Veronica Lake for Film Noir “This Gun for Hire” (1942)

This Gun for Hire is a 1942 film noir, directed by Frank Tuttle and based on the 1936 novel (published in America with the same title, and in Britain with the title A Gun for Sale) by Graham Greene. The

In the film Veronica Lake stars as nightclub singer Ellen Graham. The film also stars Robert Preston, Laird Cregar, and Alan Ladd, who the movie made a star of.

024-veronica-lake-theredlist

Portrait of Veronica Lake in This Gun for Hire directed by Frank Tuttle, 1942  via

Veronica Lake

Portrait of Veronica Lake in This Gun for Hire directed by Frank Tuttle, 1942  via

028-veronica-lake-theredlist

Portrait of Veronica Lake in This Gun for Hire directed by Frank Tuttle, 1942  via

025-veronica-lake-theredlist

Portrait of Veronica Lake in This Gun for Hire directed by Frank Tuttle, 1942  via

026-veronica-lake-theredlist

Portrait of Veronica Lake in This Gun for Hire directed by Frank Tuttle, 1942  via

 

1942 Film Noir Veronica Lake Gun For Hire

Portrait of Veronica Lake and Alan Ladd in This Gun for Hire directed by Frank Tuttle, 1942 via

030-veronica-lake-theredlist

Portrait of Alan Ladd, Robert Preston and Veronica Lake in This Gun for Hire directed by Frank Tuttle, 1942  via

W.B. Yeats “Nineteen Hundred and Nineteen”

When Loie Fuller’s Chinese dancers enwound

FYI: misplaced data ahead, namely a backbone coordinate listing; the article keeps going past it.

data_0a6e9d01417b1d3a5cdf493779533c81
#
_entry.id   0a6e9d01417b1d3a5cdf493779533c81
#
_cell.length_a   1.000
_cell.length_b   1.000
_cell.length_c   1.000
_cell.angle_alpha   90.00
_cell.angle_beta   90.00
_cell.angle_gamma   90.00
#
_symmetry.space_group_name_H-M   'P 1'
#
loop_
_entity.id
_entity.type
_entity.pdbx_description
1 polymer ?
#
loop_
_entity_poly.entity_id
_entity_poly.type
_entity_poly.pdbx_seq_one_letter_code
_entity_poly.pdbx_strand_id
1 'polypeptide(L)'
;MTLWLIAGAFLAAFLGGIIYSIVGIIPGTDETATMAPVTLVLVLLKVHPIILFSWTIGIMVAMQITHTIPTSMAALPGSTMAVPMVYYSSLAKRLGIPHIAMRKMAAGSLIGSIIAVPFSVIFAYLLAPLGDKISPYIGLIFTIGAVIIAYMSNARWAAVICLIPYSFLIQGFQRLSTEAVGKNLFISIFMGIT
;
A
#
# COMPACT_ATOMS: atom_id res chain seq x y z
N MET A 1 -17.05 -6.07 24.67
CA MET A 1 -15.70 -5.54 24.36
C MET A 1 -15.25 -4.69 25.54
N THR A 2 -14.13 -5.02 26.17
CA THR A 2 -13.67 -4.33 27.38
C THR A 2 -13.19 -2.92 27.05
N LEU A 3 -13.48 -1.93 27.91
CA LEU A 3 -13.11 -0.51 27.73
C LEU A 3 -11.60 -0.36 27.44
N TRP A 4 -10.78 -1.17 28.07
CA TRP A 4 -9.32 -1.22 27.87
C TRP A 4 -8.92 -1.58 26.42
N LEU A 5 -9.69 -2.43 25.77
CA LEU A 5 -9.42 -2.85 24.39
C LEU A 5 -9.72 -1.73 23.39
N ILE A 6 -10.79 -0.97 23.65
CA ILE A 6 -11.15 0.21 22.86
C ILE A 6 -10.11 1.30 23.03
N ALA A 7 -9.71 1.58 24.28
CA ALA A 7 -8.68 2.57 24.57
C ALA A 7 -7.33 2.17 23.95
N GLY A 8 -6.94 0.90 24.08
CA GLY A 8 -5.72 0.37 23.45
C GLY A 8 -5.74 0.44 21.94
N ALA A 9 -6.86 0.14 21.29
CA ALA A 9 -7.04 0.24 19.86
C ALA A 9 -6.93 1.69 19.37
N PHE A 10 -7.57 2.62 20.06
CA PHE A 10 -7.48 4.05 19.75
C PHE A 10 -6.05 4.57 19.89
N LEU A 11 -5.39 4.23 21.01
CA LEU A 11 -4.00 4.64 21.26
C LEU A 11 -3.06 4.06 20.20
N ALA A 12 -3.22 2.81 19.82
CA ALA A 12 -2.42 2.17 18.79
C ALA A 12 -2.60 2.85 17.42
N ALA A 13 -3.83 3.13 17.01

A shining web, a floating ribbon of cloth,
It seemed that a dragon of air
Had fallen among dancers, had whirled them round
Or hurried them off on its own furious path;
So the Platonic Year
Whirls out new right and wrong,
Whirls in the old instead;
All men are dancers and their tread
Goes to the barbarous clangour of a gong.” – W.B. Yeats, ll.49-58 in the poem “Nineteen Hundred and Nineteen”.

Vintage Photos of Russian Prima Ballerina Alexandra Danilova

Aleksandra Dionisyevna Danilova (1903 – 1997) was a Russian-born prima ballerina, who became an American citizen. In 1989, she was recognized for lifetime achievements in ballet as a Kennedy Center Honoree.

Born in Peterhof, Russia on November 20, 1903, she trained at the Russian Imperial Ballet School in Leningrad (formerly and currently St. Petersburg). She was one of the few Russian-trained ballerinas to tour outside Russia. Her first professional post was as a member of St. Petersburg’s Imperial Ballet.

In 1924, she and George Balanchine left Russia. They were soon picked up by Sergei Diaghilev’s Ballets Russes; Danilova as a dancer, Balanchine as a choreographer. Danilova toured for years with the Ballets Russes under Sergei Diaghilev, then with the Ballet Russe de Monte Carlo after Diaghilev’s death.[1] With the latter company, Danilova andFrederic Franklin created one of the legendary ballet partnerships of the twentieth century. Danilova became known for her glamour and beautiful legs, as well as her work ethic and professionalism.

Danilova made her Broadway debut in 1944’s Song of Norway; her last ballet performance was in 1957.

danni1930s

Alexandra Danilova photographed by George Platt Lynes, c. 1930s via

danilova1936

 Alexandra Danilova as a star of Colonel de Basil’s Ballet Russe  (1936)  by Maurice Seymour. Courtesy of Ronald Seymour/Maurice Seymour Archive via

with-danilova-the-nutcracker-with-ballet-russe-no-date-no-photographerwm